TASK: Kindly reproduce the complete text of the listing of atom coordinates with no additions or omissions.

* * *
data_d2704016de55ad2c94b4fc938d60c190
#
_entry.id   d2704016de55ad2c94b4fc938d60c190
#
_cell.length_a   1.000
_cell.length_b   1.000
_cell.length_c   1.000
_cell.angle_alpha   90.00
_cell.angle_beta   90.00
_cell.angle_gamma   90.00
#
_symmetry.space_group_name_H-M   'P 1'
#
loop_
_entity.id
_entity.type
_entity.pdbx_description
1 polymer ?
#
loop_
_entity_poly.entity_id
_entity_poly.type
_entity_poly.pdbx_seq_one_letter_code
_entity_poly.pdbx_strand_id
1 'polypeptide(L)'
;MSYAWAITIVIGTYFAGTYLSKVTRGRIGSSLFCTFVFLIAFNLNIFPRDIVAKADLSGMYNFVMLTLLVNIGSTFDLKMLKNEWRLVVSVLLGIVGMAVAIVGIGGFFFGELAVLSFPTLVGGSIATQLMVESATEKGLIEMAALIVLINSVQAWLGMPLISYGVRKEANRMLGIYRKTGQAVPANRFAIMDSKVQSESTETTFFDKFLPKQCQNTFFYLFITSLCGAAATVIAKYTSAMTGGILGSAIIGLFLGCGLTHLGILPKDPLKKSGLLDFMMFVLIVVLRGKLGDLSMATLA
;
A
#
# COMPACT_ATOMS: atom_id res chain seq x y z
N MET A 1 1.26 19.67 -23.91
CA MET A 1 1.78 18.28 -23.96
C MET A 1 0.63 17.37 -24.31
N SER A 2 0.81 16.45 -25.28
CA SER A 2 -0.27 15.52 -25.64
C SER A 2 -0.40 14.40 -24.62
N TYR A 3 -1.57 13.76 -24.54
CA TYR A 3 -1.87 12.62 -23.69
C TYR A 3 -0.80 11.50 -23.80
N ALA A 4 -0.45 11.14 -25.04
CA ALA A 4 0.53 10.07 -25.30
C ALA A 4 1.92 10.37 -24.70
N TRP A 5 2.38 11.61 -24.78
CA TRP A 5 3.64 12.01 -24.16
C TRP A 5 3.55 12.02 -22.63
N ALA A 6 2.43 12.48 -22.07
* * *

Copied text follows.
data_d2704016de55ad2c94b4fc938d60c190
#
_entry.id   d2704016de55ad2c94b4fc938d60c190
#
_cell.length_a   1.000
_cell.length_b   1.000
_cell.length_c   1.000
_cell.angle_alpha   90.00
_cell.angle_beta   90.00
_cell.angle_gamma   90.00
#
_symmetry.space_group_name_H-M   'P 1'
#
loop_
_entity.id
_entity.type
_entity.pdbx_description
1 polymer ?
#
loop_
_entity_poly.entity_id
_entity_poly.type
_entity_poly.pdbx_seq_one_letter_code
_entity_poly.pdbx_strand_id
1 'polypeptide(L)'
;MSYAWAITIVIGTYFAGTYLSKVTRGRIGSSLFCTFVFLIAFNLNIFPRDIVAKADLSGMYNFVMLTLLVNIGSTFDLKMLKNEWRLVVSVLLGIVGMAVAIVGIGGFFFGELAVLSFPTLVGGSIATQLMVESATEKGLIEMAALIVLINSVQAWLGMPLISYGVRKEANRMLGIYRKTGQAVPANRFAIMDSKVQSESTETTFFDKFLPKQCQNTFFYLFITSLCGAAATVIAKYTSAMTGGILGSAIIGLFLGCGLTHLGILPKDPLKKSGLLDFMMFVLIVVLRGKLGDLSMATLA
;
A
#
# COMPACT_ATOMS: atom_id res chain seq x y z
N MET A 1 1.26 19.67 -23.91
CA MET A 1 1.78 18.28 -23.96
C MET A 1 0.63 17.37 -24.31
N SER A 2 0.81 16.45 -25.28
CA SER A 2 -0.27 15.52 -25.64
C SER A 2 -0.40 14.40 -24.62
N TYR A 3 -1.57 13.76 -24.54
CA TYR A 3 -1.87 12.62 -23.69
C TYR A 3 -0.80 11.50 -23.80
N ALA A 4 -0.45 11.14 -25.04
CA ALA A 4 0.53 10.07 -25.30
C ALA A 4 1.92 10.37 -24.70
N TRP A 5 2.38 11.61 -24.78
CA TRP A 5 3.64 12.01 -24.16
C TRP A 5 3.55 12.02 -22.63
N ALA A 6 2.43 12.48 -22.07